Wednesday, August 29, 2007

Presenting The Goldwaters

Ever heard of these guys? The album is dreadful, but the cover makes me laugh. Believe it or not, I actually found an interview with one of the members on

Sez the site: "In the pantheon of strange political gimmicks, The Goldwaters would have to rank fairly high on the list. Right up there with Michael Dukakis "boxer" action figures. The idea to assemble a conservative folk combo, have them record a bizarre, nearly unlistenable album and then put the group on the road with the 1964 Republican nominee for President was the warped brainchild of the Nashville-based Bates Brothers, Buford and Mark Clark. To fulfill their unique vision, the brothers recruited four kids with moderate musical skills from nearby colleges. The result was the Republican answer to the Chad Mitchell Trio."

If you're hooked, go read more. If not have a laugh and go on your merry way.

Cliff May House in East Dallas

2519 Andrea, Dallas, 75228 -- $175k! Fabulous 50's Mid-Century Modern California Ranch by famous Architect Cliff May, one of only 45 in Dallas. Open floorplan,tons of windows,waterfall in fireplace,remodeled kitchen and baths, great pool, 4 houses from park. For more information, go to

Tuesday, August 28, 2007

James Bond Knockoffs

Although James Bond had his own brand of inimitable cool, there were still those who tried. Count Basie ... NOOOOO!

And then there were those who didn't even have the pedigree. This guy makes George Lazenby look like ... well, look like James Bond.

Monday, August 27, 2007

The Man With The Midas Touch

If there is one song that really sounds like the sixties to me, it's Goldfinger. The lush opening orchestration really captures sexiness of the decade. And that's even before Shirley Bassey roars into action.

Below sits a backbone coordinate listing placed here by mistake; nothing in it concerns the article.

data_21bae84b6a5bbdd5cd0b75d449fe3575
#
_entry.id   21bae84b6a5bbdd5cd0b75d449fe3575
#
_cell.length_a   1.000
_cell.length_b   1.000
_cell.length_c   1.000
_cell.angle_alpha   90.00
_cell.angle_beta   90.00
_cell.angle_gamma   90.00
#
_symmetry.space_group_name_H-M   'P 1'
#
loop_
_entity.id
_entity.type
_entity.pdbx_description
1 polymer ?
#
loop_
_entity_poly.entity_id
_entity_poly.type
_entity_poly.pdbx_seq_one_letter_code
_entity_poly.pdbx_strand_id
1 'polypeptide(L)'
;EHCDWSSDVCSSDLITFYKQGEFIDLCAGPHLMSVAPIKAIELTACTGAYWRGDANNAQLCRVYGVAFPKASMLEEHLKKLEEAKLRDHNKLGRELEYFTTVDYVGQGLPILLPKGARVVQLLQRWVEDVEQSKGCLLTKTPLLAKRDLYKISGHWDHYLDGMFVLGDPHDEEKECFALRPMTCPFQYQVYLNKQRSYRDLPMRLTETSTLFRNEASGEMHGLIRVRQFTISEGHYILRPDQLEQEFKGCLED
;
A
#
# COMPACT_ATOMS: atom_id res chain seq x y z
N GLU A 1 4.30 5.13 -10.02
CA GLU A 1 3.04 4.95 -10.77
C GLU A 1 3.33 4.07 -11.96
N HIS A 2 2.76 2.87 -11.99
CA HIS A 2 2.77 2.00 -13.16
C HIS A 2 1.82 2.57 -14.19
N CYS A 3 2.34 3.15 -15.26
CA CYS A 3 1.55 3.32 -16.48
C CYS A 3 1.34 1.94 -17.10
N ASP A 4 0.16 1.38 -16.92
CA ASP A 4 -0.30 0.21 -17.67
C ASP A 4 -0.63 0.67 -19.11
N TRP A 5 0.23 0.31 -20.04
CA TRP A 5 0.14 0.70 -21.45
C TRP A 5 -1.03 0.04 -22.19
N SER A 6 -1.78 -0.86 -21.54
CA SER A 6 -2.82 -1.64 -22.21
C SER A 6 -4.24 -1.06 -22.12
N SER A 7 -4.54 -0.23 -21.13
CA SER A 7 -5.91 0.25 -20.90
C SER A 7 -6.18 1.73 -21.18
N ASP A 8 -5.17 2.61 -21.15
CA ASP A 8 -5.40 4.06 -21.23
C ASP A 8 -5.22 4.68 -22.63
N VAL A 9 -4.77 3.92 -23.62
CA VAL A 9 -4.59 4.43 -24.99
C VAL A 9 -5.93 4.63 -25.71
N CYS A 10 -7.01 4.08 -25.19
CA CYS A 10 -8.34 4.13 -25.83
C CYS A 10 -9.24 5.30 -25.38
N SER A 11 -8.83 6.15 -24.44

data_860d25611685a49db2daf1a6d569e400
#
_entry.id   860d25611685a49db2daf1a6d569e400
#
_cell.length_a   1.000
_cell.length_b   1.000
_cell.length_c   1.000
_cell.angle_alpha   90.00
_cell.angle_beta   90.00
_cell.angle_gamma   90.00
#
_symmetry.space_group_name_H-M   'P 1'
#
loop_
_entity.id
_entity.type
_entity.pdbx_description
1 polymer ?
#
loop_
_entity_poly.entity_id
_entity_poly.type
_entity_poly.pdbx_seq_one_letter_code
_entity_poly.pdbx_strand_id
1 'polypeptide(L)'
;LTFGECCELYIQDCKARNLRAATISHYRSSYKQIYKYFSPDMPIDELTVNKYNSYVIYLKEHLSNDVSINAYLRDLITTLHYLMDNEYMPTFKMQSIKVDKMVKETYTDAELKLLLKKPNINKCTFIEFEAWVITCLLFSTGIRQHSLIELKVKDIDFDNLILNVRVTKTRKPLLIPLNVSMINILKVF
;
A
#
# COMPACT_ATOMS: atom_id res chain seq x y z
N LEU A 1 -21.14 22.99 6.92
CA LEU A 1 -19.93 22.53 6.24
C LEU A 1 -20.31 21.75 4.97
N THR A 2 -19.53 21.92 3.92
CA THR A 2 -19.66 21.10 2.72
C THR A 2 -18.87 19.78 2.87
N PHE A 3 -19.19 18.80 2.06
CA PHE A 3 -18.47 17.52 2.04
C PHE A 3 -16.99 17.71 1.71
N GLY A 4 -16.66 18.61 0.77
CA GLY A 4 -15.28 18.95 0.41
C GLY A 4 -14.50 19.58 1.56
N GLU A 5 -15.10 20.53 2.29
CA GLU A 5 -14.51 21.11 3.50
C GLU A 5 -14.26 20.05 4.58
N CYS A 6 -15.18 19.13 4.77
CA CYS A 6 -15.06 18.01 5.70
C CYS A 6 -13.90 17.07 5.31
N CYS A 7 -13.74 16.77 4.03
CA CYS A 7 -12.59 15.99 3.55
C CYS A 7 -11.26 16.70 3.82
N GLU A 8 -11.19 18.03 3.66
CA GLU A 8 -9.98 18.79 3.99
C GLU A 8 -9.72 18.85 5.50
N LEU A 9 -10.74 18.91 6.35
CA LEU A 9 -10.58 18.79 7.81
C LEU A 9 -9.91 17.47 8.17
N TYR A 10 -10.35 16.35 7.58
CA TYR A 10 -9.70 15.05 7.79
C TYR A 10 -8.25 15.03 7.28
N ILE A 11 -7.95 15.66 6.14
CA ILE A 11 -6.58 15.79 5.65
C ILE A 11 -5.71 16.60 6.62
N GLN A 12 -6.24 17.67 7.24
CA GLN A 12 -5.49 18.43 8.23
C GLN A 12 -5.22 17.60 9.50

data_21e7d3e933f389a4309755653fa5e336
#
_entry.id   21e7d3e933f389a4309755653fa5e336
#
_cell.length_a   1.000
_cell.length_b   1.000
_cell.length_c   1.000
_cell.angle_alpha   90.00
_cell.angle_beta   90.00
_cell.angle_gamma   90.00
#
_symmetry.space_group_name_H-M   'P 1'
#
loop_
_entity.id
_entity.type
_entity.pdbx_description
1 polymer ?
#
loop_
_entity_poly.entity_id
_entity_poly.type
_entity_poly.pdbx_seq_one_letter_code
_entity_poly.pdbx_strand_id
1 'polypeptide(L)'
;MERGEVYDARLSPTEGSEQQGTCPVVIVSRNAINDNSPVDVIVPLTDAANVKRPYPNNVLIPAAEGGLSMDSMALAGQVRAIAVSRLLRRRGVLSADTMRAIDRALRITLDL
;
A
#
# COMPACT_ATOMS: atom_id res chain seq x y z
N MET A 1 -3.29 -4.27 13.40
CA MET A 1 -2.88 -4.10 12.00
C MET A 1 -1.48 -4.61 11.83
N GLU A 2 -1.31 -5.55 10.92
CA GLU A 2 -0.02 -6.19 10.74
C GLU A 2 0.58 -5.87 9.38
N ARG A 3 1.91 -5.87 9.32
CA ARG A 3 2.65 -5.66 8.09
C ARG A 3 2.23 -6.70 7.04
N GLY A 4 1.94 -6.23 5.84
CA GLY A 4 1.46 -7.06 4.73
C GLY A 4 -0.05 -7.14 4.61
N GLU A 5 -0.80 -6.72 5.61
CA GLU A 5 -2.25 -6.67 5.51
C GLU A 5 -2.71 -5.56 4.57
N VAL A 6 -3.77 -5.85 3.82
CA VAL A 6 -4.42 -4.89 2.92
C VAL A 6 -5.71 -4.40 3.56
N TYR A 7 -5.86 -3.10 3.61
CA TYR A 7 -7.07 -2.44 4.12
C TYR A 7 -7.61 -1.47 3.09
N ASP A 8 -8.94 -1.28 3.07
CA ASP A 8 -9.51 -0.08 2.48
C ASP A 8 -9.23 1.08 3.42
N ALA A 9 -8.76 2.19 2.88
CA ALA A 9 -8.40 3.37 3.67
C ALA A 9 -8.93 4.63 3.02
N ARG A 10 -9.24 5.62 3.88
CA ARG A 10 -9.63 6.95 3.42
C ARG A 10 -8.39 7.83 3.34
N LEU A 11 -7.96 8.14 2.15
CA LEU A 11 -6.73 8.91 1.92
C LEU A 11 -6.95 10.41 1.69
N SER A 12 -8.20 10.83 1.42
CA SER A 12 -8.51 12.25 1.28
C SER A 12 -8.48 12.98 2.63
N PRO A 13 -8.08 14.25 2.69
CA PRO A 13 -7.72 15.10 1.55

And as fantastic as this album is, the album below is the exact opposite. I picked this up the other day because how often can you find the Pussy Galore solo album? How bad is it? Unlistenable. But it's hanging on my wall, because Honor Blackman, I'll fly with you anytime. Just don't sing.

Sunday, August 26, 2007

This Is Why I Go To Estate Sales

My wife found this Russel Wright Pinch tumbler at an estate sale in south Fort Worth yesterday. We already have a ton of Iroquois and we wanted the glasses to go with the plates. However, whenever we found them, they were always priced at about $35 to $45 each. Yesterday, we found 11 for $4. Not each -- $4 for all 11. How sweet it is!

James Bond in ... Thunderball!

I started to do a mondo James Bond post, but I decided to break these up over a few days to make it easier to read. I buy alot of records at estate sales, but I don't really start out to collect something. It just happens. Like the day I found the Thunderball soundtrack album.

Is Connery kickin' it here or what? Underwater scuba ninja fu -- awesome. Of course, then a few weeks later I lucked out and found the Esquire magazine below. But that cover is only the beginning.

These days, can you imagine a celeb being pictured on the cover and not even being discussed inside the magazine. Well, that's what happens here. And, once you get a look, you may not even care. Check these out, then stay tuned tomorrow for ... Gold-fing-ah!

Saturday, August 18, 2007

Make Your Own Fallout Shelter

Who needs duct tape and plastic sheeting? Check out this Flick set that includes a scan of a brochure from the Kelsey-Hayes Company, Detroit, MI for their pre-fabricated fallout shelters, circa 1963.

Some of those designs don't exactly look sturdy, but I find it hard to believe that the good people at the Kelsey-Hayes Company would try and profit from the fears of average Americans. Certainly something like that couldn't happen today, thank goodness.

Thursday, August 16, 2007

Serge Gainsbourg Moment

Well, not Serge Gainsbourg per se, but a song he wrote in 1965 for France Gall, "Poupee de Cire, Poupee de Son." Here's France Gall performing the song for a 1965 Eurovision competition in Luxembourg.

Craigslist Furniture Update

  • Danish Modern Broyhill "Brasillia" Credenza (pictured) - $350: I'm nuts about the Brasilia line. I'd snap this up in a second.

  • Sears Mid Century Danish Modern HiFi Sterio - $450: Cool, but too expensive.

  • Classic 1950's "Baumritter" Mid Century Swivel Chairs! - $495: Very cool and would play nice in an eclectic interior.

  • Sunshine Yellow Broyhill Mid Century Dining Room Set - $2195: Someone call The Brady Bunch. We know who stole their furniture.
  • Sunday, August 12, 2007

    Pimp My Ride -- With A Nuclear Reactor!

    Thanks to Paul for sending me this: Concept cars of the past. That's my next car up there -- the 1961 Ford Seattle. It would have been powered by a nuclear powerplant. Swell!

    Exercise Records

    From the archives, a few of exercise records. Listen, follow the instructions and watch those pounds melt away!

    Tuesday, August 7, 2007

    Jack Kerouac Awareness Month

    I don't know if it is really Jack Kerouac Awareness Month, but it is the 50th anniversary of the publication of On The Road.